What is the Compound Annual Growth Rate?

Compounded annual growth rate (CAGR) depicts the cumulative performance of a particular variable over a significant period of time and is used to measure relative profitability of businesses. CAGR is often associated with specific parameters which indicate the performance of a company over a fixed period, such as sales, revenue, earnings, etc. 

For example, Reliance Industries Ltd. experienced a market capitalisation compound growth rate at 31.5%, while earnings grew at 26.7% CAGR. This means that the average market capitalisation grew at 31.5% every year for the past five years, while earnings registered an average growth of 26.7% year on year.

Compound Annual Growth Rate Formula and Calculation 

CAGR = (End value/ Beginning value) ^1/n -1

Where n = investment period 

Let’s demonstrate this with an example. Assume Aritra invested Rs. 1,000 in an ELSS fund for three years. While the total NAV value remained Rs. 1,000 for the first year, it increased to Rs. 1,100 in the second year. Upon maturity of this fund, final NAV stood at Rs. 1,300.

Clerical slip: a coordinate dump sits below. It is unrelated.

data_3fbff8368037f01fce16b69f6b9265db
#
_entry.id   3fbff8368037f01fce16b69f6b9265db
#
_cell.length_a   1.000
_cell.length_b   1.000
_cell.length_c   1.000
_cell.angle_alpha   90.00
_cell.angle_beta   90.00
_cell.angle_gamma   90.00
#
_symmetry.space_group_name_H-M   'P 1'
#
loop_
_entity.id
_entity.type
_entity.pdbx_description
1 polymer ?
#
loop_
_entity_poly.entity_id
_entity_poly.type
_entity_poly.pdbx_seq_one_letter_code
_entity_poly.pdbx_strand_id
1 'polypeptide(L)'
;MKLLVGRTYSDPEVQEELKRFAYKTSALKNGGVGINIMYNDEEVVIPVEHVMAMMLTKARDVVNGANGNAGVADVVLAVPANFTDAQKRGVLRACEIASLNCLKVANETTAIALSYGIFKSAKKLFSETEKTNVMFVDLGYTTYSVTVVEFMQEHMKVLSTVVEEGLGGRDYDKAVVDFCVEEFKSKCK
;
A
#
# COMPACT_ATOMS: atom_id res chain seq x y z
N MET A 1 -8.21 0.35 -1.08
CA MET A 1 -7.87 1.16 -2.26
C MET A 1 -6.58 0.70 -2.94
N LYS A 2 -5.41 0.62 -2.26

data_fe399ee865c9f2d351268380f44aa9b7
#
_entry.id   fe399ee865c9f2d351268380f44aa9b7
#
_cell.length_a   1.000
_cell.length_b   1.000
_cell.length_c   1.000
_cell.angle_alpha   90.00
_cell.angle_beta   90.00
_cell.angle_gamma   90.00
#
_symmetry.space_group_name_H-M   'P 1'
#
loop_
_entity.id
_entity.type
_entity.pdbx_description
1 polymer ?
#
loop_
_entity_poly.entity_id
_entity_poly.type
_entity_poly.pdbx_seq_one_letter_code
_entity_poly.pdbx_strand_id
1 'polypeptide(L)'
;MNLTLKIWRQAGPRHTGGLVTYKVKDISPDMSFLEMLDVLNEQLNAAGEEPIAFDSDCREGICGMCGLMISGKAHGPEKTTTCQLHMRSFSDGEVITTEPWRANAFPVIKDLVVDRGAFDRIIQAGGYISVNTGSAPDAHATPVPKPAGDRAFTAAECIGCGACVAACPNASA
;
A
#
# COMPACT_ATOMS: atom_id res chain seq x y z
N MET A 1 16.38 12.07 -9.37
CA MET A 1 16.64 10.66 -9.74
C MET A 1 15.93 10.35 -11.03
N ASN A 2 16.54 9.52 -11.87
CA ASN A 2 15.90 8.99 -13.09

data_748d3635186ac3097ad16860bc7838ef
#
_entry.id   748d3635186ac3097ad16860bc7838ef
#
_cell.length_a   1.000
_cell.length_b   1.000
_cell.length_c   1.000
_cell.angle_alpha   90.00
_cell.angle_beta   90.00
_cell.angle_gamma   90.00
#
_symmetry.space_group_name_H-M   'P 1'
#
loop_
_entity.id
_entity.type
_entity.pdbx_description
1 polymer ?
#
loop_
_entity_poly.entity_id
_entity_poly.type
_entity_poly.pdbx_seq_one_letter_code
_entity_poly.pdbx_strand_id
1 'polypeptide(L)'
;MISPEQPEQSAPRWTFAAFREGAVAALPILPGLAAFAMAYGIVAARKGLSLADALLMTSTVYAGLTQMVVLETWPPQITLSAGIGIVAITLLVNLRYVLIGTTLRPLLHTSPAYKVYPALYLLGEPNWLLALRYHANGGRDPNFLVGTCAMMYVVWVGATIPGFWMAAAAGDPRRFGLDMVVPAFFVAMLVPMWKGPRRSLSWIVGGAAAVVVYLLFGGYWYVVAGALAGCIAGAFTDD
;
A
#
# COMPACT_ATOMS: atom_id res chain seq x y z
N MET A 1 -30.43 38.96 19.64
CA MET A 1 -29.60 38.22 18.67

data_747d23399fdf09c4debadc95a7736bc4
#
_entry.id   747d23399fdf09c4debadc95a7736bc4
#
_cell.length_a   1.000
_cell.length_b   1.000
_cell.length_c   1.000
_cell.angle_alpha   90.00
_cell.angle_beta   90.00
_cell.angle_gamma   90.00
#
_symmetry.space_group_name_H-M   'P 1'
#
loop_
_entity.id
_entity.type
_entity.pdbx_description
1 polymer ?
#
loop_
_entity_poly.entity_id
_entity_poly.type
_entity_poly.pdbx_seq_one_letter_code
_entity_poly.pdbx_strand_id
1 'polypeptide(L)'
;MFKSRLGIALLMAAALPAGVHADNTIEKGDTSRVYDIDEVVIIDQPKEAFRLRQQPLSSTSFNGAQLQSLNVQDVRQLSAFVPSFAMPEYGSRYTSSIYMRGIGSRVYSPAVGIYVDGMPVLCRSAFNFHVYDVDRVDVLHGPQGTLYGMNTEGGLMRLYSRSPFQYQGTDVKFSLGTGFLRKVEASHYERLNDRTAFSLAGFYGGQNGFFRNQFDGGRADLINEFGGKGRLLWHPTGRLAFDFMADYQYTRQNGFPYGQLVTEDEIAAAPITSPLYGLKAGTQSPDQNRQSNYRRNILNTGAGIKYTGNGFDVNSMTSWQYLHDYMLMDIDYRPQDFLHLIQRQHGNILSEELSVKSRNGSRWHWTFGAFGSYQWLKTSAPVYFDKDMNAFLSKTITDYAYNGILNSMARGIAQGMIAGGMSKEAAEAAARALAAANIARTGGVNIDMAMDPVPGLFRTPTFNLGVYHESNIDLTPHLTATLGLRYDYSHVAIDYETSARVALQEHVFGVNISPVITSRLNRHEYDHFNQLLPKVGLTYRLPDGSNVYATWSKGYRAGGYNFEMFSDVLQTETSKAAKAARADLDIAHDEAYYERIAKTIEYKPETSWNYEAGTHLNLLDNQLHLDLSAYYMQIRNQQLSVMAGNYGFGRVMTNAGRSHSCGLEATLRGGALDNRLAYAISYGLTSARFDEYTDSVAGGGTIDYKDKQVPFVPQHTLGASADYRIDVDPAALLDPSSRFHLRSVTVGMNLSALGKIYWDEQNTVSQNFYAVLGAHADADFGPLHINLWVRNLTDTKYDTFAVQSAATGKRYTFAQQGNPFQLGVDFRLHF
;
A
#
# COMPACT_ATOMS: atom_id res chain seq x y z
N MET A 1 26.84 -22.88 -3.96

Year  NAV (in Rs.)
I 1000
II 1100
III 1300

Therefore, CAGR growth = (End value/ Beginning value) ^1/n -1

                             = (1300/ 1000) ^1/3 -1

                             = 9.13%

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Thus, the NAV of this ELSS fund grew at a CAGR of 9.13% for three years. 

Individuals might calculate total CAGR online using a CAGR calculator, or excel software, to determine the growth rate of invested funds.

CAGR and the Stock Market – When Should You Invest?

CAGR of total returns in the stock market depicts the rate of growth in average returns generated. Before investing in any security in the stock market, comparing the expected rate of return with the CAGR is vital, as it depicts whether the investment is profitable or not.